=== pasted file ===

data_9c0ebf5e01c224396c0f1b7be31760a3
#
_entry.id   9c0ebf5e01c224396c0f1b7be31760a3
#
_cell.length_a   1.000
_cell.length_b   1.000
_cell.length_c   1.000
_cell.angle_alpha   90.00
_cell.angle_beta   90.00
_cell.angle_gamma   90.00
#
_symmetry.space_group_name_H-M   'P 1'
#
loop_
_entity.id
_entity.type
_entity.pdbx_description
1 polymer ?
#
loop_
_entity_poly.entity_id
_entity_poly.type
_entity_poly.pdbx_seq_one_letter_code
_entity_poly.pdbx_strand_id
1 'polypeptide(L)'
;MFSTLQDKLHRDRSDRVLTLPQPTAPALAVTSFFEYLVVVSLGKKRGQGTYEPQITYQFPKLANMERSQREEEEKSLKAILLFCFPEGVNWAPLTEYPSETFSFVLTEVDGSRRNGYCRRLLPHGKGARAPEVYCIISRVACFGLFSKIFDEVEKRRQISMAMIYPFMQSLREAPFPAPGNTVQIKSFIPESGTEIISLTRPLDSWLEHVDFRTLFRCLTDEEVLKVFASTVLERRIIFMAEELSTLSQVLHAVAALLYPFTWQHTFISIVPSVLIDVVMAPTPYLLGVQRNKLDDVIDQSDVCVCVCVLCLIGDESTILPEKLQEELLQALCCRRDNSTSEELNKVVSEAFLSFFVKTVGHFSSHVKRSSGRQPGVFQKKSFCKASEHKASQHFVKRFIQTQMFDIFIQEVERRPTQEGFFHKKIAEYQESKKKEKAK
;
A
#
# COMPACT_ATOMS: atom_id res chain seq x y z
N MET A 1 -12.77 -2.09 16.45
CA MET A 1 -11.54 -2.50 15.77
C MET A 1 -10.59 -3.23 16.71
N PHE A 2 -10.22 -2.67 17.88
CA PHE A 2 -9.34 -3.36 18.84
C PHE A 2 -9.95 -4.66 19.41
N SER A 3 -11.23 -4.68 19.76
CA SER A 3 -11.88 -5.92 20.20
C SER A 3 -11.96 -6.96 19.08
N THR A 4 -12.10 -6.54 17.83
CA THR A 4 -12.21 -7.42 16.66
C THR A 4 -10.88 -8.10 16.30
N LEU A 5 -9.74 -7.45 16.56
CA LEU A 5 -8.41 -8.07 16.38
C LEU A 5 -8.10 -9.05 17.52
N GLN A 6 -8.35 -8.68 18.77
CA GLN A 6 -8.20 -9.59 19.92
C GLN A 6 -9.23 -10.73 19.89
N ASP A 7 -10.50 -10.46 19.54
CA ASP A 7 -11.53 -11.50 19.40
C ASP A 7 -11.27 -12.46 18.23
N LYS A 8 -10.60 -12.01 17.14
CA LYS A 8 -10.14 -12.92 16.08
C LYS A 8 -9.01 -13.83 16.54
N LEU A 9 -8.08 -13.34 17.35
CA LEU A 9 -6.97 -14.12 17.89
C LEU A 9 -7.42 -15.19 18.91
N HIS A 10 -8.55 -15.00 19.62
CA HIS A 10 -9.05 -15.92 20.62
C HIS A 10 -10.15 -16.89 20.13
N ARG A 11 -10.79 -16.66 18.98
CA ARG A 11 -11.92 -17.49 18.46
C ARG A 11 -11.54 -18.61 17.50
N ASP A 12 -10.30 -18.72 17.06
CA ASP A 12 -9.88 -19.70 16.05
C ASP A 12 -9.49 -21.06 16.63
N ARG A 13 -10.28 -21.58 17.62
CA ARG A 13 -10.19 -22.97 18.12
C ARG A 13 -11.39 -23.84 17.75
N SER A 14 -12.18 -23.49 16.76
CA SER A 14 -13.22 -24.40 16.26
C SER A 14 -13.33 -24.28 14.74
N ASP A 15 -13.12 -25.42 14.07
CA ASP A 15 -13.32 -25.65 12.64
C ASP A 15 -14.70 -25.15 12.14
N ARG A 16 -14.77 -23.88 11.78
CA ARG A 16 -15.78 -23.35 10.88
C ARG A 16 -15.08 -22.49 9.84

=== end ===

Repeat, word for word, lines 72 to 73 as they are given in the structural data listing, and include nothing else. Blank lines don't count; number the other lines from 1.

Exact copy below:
C SER A 14 -13.33 -24.28 14.74
N ASP A 15 -13.12 -25.42 14.07